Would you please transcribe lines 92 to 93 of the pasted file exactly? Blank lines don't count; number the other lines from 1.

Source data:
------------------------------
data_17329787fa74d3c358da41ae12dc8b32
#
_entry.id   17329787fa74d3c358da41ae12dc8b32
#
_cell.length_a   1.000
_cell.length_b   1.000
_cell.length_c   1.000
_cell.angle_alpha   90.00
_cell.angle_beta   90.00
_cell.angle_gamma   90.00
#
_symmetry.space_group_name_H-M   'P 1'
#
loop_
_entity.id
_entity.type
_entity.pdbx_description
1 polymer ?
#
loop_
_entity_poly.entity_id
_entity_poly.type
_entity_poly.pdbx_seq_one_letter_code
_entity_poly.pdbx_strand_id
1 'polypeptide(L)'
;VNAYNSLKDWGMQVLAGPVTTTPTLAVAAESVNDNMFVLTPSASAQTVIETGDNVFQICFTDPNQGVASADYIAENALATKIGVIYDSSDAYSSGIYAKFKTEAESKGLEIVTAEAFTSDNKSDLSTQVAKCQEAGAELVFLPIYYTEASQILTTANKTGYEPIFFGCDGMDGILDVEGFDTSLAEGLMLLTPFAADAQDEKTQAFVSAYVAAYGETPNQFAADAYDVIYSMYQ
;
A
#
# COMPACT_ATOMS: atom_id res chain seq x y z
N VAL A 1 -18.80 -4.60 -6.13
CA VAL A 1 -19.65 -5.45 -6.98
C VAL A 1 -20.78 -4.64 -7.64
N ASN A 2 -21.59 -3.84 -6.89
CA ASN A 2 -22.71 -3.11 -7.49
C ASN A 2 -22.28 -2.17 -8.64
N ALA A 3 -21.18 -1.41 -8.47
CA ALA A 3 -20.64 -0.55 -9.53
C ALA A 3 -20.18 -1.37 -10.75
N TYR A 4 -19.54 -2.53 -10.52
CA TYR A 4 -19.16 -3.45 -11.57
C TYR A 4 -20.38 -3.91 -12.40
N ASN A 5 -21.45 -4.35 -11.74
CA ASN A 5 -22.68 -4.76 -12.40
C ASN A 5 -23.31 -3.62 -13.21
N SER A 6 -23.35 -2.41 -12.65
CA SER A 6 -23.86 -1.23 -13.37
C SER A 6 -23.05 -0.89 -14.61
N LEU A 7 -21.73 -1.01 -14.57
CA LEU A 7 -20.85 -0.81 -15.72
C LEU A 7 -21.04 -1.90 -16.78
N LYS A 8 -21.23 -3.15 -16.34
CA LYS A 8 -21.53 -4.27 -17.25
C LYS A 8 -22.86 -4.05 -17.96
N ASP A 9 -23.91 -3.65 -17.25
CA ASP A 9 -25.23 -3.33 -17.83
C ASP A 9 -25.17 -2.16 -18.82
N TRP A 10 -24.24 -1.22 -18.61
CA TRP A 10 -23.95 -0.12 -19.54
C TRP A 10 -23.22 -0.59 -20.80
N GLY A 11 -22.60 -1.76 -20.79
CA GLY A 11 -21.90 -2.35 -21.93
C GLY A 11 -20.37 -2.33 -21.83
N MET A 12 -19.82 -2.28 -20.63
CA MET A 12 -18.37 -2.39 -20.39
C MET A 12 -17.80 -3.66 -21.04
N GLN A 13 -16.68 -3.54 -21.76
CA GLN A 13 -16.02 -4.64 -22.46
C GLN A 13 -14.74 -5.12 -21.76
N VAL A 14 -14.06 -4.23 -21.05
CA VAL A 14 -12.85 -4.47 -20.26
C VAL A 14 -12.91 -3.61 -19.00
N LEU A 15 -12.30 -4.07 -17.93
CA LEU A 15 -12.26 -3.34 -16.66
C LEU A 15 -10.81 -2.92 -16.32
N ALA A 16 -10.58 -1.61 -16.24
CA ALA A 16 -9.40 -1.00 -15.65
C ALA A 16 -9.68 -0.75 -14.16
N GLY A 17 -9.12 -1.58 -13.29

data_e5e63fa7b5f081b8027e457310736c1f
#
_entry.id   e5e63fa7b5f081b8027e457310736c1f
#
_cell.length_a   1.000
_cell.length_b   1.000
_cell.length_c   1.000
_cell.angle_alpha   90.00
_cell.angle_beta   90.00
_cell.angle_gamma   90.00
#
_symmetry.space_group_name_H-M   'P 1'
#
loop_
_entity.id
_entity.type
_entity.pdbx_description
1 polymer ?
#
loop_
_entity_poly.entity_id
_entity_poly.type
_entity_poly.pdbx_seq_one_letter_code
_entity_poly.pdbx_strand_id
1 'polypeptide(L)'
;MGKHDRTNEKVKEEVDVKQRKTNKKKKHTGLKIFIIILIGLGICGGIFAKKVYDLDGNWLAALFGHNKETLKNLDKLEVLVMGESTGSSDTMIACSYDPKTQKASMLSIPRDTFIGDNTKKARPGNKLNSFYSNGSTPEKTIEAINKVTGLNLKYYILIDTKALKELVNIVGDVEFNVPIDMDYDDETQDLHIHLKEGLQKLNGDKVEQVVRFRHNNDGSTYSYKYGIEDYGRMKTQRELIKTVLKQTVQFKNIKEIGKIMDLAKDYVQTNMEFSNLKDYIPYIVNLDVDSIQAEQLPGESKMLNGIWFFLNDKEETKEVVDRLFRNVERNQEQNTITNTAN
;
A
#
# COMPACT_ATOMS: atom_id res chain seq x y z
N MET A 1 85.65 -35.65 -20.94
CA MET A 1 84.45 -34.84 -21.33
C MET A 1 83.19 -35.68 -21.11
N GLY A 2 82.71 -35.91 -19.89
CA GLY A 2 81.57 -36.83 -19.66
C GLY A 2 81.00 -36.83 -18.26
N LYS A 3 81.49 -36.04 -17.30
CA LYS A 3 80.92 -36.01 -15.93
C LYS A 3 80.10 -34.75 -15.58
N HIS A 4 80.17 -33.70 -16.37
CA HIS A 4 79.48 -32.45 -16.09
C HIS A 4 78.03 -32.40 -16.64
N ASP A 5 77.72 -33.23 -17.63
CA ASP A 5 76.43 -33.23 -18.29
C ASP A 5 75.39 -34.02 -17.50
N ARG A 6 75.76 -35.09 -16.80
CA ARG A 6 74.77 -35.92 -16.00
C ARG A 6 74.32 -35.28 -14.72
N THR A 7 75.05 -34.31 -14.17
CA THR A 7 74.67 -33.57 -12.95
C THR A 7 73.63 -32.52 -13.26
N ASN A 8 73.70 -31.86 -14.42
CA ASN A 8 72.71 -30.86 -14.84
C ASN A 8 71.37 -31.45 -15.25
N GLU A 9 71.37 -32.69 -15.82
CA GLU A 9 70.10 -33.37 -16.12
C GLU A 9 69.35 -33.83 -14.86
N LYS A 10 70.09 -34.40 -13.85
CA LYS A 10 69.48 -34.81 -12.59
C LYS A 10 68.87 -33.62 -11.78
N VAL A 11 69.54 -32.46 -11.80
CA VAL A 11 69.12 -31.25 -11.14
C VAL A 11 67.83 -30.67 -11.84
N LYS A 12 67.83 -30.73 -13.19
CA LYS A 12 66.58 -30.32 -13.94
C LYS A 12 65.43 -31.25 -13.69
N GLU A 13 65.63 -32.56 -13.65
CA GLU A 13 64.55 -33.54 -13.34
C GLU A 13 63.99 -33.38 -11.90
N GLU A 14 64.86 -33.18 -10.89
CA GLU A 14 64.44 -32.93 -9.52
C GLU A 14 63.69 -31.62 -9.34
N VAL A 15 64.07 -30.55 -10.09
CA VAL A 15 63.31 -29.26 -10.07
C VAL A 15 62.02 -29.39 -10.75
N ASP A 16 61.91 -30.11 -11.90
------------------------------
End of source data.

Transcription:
#
loop_